In his own blog, in The
Guardian of 13 January and The Sunday Mail today, Sunday, George Monbiot has
discussed the recent flooding and argues well that much of the present travails
are man made. As so often the policies
and regulations of the EU, the European Uncommunity play a major part. These are made worse by the inadequacies of
the Agriculture and Environment Department, DEFRA.
In Westminster, DEFRA is
not one of the top posts, dealing with things we take for granted, such as
food, water and the land. Most of its
work is an agency function for the EU and other international bodies and
internal agencies, to whom it is happy to allow the dirty work to be done, much
in the way that a rich landowner or land corporation leaves it to the tenants.
Politically, if anything,
it is a backwater, to use a word, where those who run it are usually going
nowhere and often going or have gone out of favour. It is also almost a part of the job
specification that the less you know about the relevant work the better. Labour had Margaret where my caravan has
rested Beckett who did not lose the plot but never realised that there was one.
The present boss, Owen
Patterson, is on course to make Margaret look like a top graduate from the
Royal College of Agriculture. But the
Monbiot article sticks to the point he is making, the flooding and how what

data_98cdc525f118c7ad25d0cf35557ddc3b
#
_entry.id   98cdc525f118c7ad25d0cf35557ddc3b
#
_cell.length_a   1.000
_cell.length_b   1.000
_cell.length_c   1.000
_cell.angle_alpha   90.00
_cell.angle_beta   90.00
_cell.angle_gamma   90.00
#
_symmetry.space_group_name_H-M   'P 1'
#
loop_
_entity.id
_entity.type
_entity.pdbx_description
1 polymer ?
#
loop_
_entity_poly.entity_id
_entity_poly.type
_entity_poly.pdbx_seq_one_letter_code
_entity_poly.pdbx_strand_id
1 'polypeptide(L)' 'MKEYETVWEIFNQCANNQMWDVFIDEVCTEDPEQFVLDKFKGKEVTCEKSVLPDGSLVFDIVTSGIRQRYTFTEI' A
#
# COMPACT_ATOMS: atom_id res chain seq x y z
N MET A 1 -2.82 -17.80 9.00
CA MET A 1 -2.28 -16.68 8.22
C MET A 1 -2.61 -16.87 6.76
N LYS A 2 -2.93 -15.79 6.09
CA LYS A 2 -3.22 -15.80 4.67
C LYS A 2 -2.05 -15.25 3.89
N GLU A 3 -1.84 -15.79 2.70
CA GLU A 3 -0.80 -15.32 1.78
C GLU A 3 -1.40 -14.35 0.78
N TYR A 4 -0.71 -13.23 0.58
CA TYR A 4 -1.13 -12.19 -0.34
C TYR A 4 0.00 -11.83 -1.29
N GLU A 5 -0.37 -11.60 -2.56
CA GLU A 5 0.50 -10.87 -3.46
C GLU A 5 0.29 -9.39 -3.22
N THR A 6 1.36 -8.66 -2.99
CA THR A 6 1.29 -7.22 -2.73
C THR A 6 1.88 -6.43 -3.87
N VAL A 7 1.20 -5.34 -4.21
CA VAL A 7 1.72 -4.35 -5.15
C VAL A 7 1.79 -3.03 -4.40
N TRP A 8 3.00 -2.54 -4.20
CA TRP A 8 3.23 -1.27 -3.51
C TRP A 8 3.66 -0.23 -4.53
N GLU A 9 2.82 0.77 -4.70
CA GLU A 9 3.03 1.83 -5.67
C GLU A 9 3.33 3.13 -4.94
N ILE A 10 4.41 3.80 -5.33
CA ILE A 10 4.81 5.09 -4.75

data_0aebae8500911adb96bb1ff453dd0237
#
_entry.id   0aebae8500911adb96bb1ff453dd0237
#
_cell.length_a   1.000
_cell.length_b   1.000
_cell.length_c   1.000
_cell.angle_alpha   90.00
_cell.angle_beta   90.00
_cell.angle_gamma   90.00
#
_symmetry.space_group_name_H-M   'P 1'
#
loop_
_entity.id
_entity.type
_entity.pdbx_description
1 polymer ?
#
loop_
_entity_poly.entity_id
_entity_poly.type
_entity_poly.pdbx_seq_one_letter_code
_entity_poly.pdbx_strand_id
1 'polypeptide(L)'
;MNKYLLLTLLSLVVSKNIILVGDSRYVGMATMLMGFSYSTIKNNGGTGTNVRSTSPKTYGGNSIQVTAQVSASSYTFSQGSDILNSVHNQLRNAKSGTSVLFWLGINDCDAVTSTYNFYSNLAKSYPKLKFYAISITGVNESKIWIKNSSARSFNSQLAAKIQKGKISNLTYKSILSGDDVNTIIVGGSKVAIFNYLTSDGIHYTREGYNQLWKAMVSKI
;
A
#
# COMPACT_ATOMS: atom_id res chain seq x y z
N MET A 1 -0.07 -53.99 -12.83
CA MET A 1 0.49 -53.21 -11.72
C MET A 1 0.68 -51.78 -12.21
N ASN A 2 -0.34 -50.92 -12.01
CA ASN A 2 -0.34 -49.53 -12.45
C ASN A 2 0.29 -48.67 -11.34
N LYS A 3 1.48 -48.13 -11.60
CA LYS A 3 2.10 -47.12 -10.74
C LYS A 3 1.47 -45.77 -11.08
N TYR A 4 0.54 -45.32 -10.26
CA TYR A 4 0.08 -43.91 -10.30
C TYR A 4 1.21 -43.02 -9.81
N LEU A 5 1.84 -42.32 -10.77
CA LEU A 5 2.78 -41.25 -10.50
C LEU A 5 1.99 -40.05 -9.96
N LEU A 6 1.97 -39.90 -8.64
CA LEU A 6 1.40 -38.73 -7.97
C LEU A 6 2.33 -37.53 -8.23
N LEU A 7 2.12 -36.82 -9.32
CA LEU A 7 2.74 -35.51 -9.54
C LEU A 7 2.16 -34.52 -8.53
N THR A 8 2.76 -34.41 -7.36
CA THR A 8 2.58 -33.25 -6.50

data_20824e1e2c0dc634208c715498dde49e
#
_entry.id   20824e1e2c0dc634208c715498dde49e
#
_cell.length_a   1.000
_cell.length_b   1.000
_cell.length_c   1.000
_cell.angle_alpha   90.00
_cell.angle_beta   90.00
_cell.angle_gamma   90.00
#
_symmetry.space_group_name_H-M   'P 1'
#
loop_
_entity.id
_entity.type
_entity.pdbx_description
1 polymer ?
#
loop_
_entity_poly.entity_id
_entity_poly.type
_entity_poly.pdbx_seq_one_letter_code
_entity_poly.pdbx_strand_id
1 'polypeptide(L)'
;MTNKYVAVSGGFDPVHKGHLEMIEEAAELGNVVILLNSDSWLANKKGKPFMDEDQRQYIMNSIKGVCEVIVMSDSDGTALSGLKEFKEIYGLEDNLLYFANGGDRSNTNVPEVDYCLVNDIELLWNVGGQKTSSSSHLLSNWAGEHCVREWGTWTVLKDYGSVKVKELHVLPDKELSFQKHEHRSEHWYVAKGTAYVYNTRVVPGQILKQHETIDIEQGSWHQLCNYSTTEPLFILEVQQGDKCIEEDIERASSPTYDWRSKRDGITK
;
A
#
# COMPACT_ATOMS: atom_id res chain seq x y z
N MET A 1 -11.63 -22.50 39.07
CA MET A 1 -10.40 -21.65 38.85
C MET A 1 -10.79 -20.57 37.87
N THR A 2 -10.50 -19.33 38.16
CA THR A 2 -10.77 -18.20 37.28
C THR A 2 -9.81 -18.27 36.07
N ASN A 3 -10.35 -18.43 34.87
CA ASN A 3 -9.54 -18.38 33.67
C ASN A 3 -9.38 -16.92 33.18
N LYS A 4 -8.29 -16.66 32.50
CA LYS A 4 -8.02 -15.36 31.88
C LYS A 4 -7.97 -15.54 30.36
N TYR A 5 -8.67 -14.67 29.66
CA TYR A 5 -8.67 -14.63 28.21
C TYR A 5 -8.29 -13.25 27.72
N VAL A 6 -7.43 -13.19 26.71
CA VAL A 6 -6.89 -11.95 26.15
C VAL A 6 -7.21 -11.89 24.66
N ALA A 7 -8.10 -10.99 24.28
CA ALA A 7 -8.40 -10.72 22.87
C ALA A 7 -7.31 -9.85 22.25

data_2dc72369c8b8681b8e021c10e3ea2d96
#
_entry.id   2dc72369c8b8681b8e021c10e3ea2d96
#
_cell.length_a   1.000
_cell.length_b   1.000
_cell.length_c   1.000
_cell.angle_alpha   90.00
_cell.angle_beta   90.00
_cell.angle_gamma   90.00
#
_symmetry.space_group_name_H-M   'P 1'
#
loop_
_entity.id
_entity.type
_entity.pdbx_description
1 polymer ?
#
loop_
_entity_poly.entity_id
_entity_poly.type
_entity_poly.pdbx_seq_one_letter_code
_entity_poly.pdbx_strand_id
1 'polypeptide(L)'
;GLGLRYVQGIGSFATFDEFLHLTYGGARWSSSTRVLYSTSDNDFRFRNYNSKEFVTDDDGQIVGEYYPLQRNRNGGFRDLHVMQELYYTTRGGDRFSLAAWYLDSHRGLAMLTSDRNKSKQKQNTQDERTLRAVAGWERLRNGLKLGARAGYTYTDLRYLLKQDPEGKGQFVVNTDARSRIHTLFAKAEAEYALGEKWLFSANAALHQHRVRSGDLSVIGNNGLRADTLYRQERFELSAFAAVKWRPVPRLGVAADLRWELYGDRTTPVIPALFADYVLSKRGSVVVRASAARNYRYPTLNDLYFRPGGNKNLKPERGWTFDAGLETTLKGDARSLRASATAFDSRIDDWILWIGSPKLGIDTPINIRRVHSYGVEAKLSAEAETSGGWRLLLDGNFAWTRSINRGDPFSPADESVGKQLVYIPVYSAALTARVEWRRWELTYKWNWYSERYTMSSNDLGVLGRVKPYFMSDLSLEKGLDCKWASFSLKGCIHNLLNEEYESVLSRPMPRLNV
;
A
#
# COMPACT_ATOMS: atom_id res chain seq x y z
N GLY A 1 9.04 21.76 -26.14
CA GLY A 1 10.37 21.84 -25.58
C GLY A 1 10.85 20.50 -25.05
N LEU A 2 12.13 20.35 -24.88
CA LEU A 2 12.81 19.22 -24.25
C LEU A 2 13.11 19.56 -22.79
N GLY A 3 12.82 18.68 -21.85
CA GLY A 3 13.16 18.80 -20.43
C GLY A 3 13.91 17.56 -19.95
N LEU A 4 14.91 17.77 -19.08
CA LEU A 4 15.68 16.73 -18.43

happens upstream and in the headwaters are critical to the amount and nature of
flows down river.
He is careful not to
extend and complicate the debate in order to avoid complicating and extending
the issues. He is right to do so and
barely hints of a broader, long term and more difficult set of policy problems,
those involving our water supplies for the future and in the long term.
We have had in very recent
times, not simply flooding when there are wet spells, but actual water supply
shortages and risks where there are long dry spells. What this means is that for some time now the
overall management of water supply and what has to be done and how has been on
the political back burner.
If a major crisis does
occur it is not something that can be fixed short term, or covered by importing
in a hurry and at great cost. We could
be in real trouble. There would not just
be the disruption to industry and commerce.
Given the fraught state of many urban areas there are real risks of
violence and failures of social control.
The existence of clean,
generally available and ample water supply plus drainage is very recent in our
history. It was not until the late 19th
Century that is came to our urban areas and in some rural and other places as
late as the mid 20th Century. I grew up
with people for whom the water supply was a modern miracle and married in a
village still without main drains and on a main road.
Now it is all taken for
granted and assumed that it is something that takes care of itself or is left
to a few experts to deliver. Meanwhile
DEFRA encourages the maximising of immediate run off of rain water and the
government does little or nothing to deal with storage, supply maintenance and
increase while wildly promising to build millions of houses for the many
millions more in the UK who expect as much water as they want at minimal
In general most of us
resent actually having to pay anything for water supply, I mean it falls from
the sky doesn't it and we do not want it in our own back yard.